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How can I shorten a piece of writing without losing its original essence?
I need to know how to make my writing more brief without maring its original meaning and message. I have been struggling with that for a while, and still cannot do that. It simply seems to me that you cannot cast out any of the words without changing the meaning.
What can be the techniques of reducing the number of words in a text to make it more concise but keep the essence?
Thank you in advance.
Original text of question: I strongly believe that such type of dieting as vegetarianism should be pursued by everybody, considering ethical, health, and ecological reasons. First and foremost, it is absurd that animals have to experience so much torturing suffering in order to satisfy humans' unnecessary whims. Then, specific importance should be given to the fact that animal breeding provokes landscape degradation and other issues of high concern. Last but not least, a correctly balanced vegetarian diet has long been considered of high nutritional value for both children and adults. Yet, before ruthlessly devouring the flesh of somewhen living souls, we should ourselves imagine being farm animals treated with conceited cruelty.
Eliminate superfluous words; you are saying things with too many words. To demonstrate such a transformation, I will take your first line through stages:
I strongly believe that such type of dieting as vegetarianism should be pursued by everybody,
I strongly believe diets like vegetarianism should be pursued by everybody,
I strongly believe everybody should pursue diets like vegetarianism,
What is pursuing a diet like vegetarianism? It is just being a vegetarian!
I strongly believe everybody should be a vegetarian,
Eight words versus fifteen words, and it conveys the same sentiment. Take one more out with a minor rephrasing and a better word (embrace, or adopt).
I strongly believe everybody should embrace vegetarianism,
And there you go. less than half your original words.
Identify what is important: "I strongly believe", "everybody", "should become (or something indicating a transformation) "vegetarian(ism)".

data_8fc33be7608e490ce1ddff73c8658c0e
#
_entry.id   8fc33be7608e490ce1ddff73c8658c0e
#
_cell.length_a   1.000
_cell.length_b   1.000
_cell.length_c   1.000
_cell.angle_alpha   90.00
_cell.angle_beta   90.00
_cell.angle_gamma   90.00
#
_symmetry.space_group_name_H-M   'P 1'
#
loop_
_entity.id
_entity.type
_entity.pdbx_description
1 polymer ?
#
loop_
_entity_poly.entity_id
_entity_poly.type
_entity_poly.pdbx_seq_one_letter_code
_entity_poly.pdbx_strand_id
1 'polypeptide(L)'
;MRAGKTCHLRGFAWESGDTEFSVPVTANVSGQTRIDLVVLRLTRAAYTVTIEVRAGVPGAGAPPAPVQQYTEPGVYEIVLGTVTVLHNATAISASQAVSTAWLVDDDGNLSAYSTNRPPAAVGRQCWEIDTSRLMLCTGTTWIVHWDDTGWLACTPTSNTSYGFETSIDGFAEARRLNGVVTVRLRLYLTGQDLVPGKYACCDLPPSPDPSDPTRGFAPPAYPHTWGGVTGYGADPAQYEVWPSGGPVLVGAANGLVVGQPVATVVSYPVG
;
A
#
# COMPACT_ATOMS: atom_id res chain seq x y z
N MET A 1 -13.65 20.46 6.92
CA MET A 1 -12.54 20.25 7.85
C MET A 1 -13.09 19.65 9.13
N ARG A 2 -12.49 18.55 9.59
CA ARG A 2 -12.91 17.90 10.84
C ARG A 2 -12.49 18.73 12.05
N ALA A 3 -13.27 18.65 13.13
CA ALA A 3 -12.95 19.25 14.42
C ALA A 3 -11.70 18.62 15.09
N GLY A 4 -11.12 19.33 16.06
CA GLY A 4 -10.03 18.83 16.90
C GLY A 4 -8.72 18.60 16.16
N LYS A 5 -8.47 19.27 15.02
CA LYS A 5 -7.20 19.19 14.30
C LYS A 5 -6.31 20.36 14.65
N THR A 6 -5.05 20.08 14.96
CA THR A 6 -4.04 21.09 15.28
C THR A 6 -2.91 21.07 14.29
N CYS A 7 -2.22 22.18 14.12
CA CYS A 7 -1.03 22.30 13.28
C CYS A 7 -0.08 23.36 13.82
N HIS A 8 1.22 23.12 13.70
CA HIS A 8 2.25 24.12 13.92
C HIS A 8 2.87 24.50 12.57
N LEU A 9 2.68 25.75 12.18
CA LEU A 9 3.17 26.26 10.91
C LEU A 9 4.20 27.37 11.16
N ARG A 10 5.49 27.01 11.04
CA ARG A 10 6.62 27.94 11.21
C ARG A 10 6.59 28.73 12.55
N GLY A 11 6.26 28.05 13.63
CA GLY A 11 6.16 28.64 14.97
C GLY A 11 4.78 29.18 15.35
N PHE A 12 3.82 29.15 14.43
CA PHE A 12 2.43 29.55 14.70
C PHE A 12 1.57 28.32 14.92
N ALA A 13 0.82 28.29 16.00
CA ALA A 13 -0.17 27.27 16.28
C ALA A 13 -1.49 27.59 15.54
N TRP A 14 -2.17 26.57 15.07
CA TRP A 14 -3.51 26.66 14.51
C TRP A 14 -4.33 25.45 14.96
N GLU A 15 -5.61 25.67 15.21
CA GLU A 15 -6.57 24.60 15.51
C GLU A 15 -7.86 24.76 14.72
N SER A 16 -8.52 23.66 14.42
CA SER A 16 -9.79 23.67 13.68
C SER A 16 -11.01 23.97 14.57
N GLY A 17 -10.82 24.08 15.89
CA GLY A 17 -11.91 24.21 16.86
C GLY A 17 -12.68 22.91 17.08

"That" is almost always cuttable.
Simple phrases are better than verbose: "such type of dieting as vegetarianism" is just "diets like vegetarianism". The only diets like vegetarianism are more strict than vegetarianism (like Veganism), so if you are trying to make a point, just say your least restrictive diet that accomplishes your goal: Instead of "diets like vegetarianism" say "vegetarian diets" or "Vegan diets".
Later you say "Last but not least," you could say "Finally,".
You say "a correctly balanced vegetarian diet", the word "correctly" adds nothing at all, if it isn't "correctly" balanced, then it isn't balanced! If you say "a balanced diet", readers will assume there is a correct way to balance a diet, and also that not all vegetarian diets are balanced.
What does "has long been considered [to be] of high nutritional value" mean? It means "is known to be nutritious". Doesn't "for both children and adults" mean "for children and adults"?
You have a lot of words that are adding no meaning. Presumably you are doing this for emphasis, but it does the opposite of what you want it to do; it draws out the sentence so it reduces the impact. Get rid of them, rephrase if necessary, and you can probably cut this down to 50 or 60 words, leaving you more room to make another point in your argument. Or to then add adjectives or emphasis where you most want it.
Compression of text is a lot like refactoring code. A lot of people here code, so maybe they'll appreciate this concept
A complex idea can often be represented by a single word. When you have a lot of words, see if there's a more concise, well-understood, word or phrase that could replace everything else.
You may not need to actually express an idea. So if you are vague or point in a direction with your language the reader may assume the missing context. Like with JPEGs painting a rough picture may be better than spelling it out in detail.
Assert By Reference
If the point doesn't need to be made in text, refer to something else instead of restating something else you've said elsewhere. Saying one thing and only one thing in a location gives you the power to write a thing once and be done.
Track each idea that a sentence conveys and determine which sentences achieve the same things and pick one to achieve that point/idea instead of doing it multiple times.
If you know what you want to say. (Potentially you have a list of points you want to make). You can judge whether any given sentence helps you achieve your point. You can eliminate sentences, paragraphs, chapters, or just clauses and words in this way.
These have been some high-level abstract ways of describing a lot of the rules of thumb Amadeus posted. He has largely favored Abstraction & Elimination. And in my experience those two are usually enough. Your tool will often depend on your form and audience. And just like algorithms for compressing data there are limits to what you can achieve as the space gets smaller, so you may need to adjust your goals themselves in order to apply the Elimination tool enough to meet the restrictions of your form.